How I Survived My Little Sewing Project

If you are anything at all like me–a knitter who absolutely sucks at sewing and possesses not a single lick of aspiration to become an accomplished seamstress anytime soon–there is only one possible solution.

Get someone else to do it.

Should you ever find yourself in a position like I did, having searched Etsy and Amazon for oilcloth pennant flagging (how can someone not be making and selling these things on Etsy?!?), and subsequently convinced by your girlfriends to just make your own.

They say: it’s easy.

Sadly, you are gullible and easily convinced.

You proceed to search the three fabric shops in driving distance (an hour’s drive, mind you), to find they don’t even carry oilcloth. At least not what you had in mind.

This only means one thing: order online.

Before you know it, you’ve ordered five yards of oilcloth (1/2 yard minimum). This is enough oilcloth to make a pennant flag from California to the Statue of Liberty.

That’s when it hits you: you are screwed.

So when you are at the weekly playgroup, pretending not to notice all the little, adorable children flinging sand and playing sword fighting with over sized bubble wands, of course you mention in passing your inspired project to add decor to your son’s under-construction fort to another mom. (Your son’s fort was inspired by her daughter’s fort, so the sharing was innocent. Truly.)

Then it happens. The clouds part. The sun shines down. Come on by. We can work on it together.

Oh. By the way. This mom just happens to be a professional seamstress? Yep. She sews. For a living. Complete with an entire studio full of sewing machines.

All your nightmares of dragging the sewing machine down from the top shelf in the garage and the inevitable hours you would have spent cussing and crying just trying to remember how to thread the darn bobbin disappeared. Just like that.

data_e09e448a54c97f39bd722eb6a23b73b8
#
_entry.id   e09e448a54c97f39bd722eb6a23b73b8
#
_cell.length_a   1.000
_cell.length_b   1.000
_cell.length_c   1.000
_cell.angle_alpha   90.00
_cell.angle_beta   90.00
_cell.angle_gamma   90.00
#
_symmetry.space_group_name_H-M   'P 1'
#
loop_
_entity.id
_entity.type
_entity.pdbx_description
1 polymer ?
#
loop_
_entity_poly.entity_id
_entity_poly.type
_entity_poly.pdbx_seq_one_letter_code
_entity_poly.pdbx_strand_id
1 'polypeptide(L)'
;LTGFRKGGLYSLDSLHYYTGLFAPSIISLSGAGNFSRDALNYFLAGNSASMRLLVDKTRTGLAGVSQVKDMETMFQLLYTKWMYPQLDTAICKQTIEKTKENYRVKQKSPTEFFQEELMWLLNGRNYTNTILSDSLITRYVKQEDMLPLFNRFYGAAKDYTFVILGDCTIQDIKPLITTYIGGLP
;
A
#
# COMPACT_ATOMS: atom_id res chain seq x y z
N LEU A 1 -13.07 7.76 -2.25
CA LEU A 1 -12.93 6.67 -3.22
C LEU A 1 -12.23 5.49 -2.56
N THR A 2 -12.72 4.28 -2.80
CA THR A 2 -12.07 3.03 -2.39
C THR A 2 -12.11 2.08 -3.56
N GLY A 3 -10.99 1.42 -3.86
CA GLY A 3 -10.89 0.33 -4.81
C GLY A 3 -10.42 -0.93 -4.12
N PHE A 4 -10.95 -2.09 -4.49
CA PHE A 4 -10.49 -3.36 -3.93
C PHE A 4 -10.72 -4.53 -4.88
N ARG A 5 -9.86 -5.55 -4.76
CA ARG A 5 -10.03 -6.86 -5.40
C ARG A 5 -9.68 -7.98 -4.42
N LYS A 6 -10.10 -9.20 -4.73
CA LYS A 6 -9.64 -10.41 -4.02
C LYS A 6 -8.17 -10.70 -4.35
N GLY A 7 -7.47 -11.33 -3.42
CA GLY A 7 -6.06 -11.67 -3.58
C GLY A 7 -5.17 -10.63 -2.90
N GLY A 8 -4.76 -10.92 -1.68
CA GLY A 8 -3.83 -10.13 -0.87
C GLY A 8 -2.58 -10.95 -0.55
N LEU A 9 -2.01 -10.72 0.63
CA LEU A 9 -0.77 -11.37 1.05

You make a date.  You cut together. She sews (alone). And the flags are made. Some for your son’s fort. And some for her daughter’s fort. You have a hero for the day (week/year/decade).

Everyone is happy. The flags come out wonderfully. There are no tears.

The knitter can stick to knitting. Without the distraction of other hobbies and crafts.

Focus must be maintained. At all times.


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  • Reply Mary Jo October 17, 2015 at 8:26 am

    The oilcloth flags are awesome! I have dozens of batik flags cut out for “bunting” (which can be found on Etsy – cloth flags) with dreams of stringing them in my art room and sending sets for holiday gifts to kids in my family (this plan started two years ago.). This is an UNfinished project that lives brightly in my mind. It is also time consuming the way I’m doing it (sew, turn, iron out seams.) I’ve yet to figure out what to string them on – what did you use? Now I’m sitting here thinking, “Oilcloth! Flags for outdoors!” Stop, already, Self. Finish the others first! (I do a lot of sewing and love it. Not so good at repetition – just the “bright shiny object” part.)

    • Reply Andrea @ This Knitted Life October 17, 2015 at 8:44 am

      Mary Jo, try 1 inch single fled bias seam tape. Works like a charm. And good luck with your project. I can see how make colorful flags of any sort is an addicting craft project!

  • Reply JenR October 18, 2015 at 12:54 pm

    Wow! I’m so glad I’m not the only knitter with less than zero desire to become an accomplished seamstress ๐Ÿ™‚ Glad it all worked out!

  • Reply DKnits October 18, 2015 at 1:33 pm

    I enjoyed your post a lot! The oilcloth flags are lovely ๐Ÿ™‚

  • Reply pumpkin sunrise October 18, 2015 at 1:51 pm

    Well I think you solved your problem or should I say solved the want of a flag (s). I think you better keep your friend ๐Ÿ™‚ love your flag bunting!!

  • Reply Andrea @ This Knitted Life October 19, 2015 at 9:28 am

    I will most definitely be keeping my friend! I am glad you like the bunting, Karen. It makes me smile every time I see it in the yard. Still working on final placement.

  • Reply bonnyknits October 23, 2015 at 9:16 am

    Loved this post–my SIL is my knitting buddy, but she’s also an accomplished seamstress, so she’s the one I turn to when I need help lining my bags. It’s lovely to have someone else do the things you don’t like!

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